Effective dose and time window of ginseng total saponins treatment in rat after traumatic brain injury
To investigate the neuroprotective effect, effective dose and time window of ginseng total saponins (GTS) treatment in rat after traumatic brain injury (TBI).
The modified Feeney's method was used to establish TBI model in rat. GTS was treated introperitoneally. The neurological function and histological morphology of brain tissue were observed.
Different doses of GTS were used 6 h after TBI. The neurological and histological results showed that: compared with the TBI group, significant efficacy was observed 2 - 14 days after injury with GTS treatment at 10, 20, 40, 60 and 80 mg/kg (P < 0.05); The effects of GTS at 20, 40, and 60 mg/kg were better than those of GTS at 10 and 80 mg/kg. During the research on the time window of GTS intervention, GTS (20 mg/kg) showed significant effect when used at 3 h and 6 h after TBI; however 12 h, 24 h after TBI, application of GTS did not exert any significant effect.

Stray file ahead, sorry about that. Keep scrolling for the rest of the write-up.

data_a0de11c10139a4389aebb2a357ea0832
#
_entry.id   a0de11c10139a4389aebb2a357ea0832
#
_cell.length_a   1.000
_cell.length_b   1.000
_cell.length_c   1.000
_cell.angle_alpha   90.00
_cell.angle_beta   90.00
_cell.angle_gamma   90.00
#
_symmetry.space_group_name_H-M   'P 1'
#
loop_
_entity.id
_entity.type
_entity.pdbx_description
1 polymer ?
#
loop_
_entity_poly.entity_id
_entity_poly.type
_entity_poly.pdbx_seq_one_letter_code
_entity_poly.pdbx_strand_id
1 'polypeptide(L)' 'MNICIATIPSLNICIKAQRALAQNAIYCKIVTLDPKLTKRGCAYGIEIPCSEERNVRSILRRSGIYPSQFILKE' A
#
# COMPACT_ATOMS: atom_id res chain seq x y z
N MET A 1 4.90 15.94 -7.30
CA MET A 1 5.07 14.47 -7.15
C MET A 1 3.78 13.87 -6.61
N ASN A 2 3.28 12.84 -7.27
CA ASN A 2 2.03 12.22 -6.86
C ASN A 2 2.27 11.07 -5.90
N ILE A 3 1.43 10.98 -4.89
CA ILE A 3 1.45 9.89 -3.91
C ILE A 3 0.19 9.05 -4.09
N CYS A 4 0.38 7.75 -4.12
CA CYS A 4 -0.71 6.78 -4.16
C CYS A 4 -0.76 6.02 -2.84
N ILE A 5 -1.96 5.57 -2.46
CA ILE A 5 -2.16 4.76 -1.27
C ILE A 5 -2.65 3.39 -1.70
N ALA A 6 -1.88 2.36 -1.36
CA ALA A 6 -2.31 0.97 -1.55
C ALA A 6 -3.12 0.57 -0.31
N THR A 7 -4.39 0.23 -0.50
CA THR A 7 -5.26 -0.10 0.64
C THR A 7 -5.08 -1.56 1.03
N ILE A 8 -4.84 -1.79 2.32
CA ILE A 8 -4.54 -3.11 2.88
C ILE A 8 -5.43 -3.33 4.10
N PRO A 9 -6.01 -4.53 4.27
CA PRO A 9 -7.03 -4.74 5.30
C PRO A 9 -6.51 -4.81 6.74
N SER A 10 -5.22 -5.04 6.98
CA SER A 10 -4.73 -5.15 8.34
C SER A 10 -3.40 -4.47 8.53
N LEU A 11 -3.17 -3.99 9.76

GTS intervention after TBI could reduce brain damage and promote recovery of the neurological function. Among doses of GTS 5 - 80 mg/kg, 20 - 60 mg/kg is the best dose limit. The effective time window of GTS is 6 h after TBI.
Available from: Alcir Luiz Dafre
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ABSTRACT: Traumatic brain injury (TBI) is frequently associated with abnormal blood-brain barrier function, resulting in the release of factors that can be used as molecular biomarkers of TBI, among them GFAP, UCH-L1, S100B, and NSE. Although many experimental studies have been conducted, clinical consolidation of these biomarkers is still needed to increase the predictive power and reduce the poor outcome of TBI. Interestingly, several of these TBI biomarkers are oxidatively modified to carbonyl groups, indicating that markers of oxidative stress could be of predictive value for the selection of therapeutic strategies. Some drugs such as corticosteroids and progesterone have already been investigated in TBI neuroprotection but failed to demonstrate clinical applicability in advanced phases of the studies. Dietary antioxidants, such as curcumin, resveratrol, and sulforaphane, have been shown to attenuate TBI-induced damage in preclinical studies. These dietary antioxidants can increase antioxidant defenses via transcriptional activation of NRF2 and are also known as carbonyl scavengers, two potential mechanisms for neuroprotection. This paper reviews the relevance of redox biology in TBI, highlighting perspectives for future studies.
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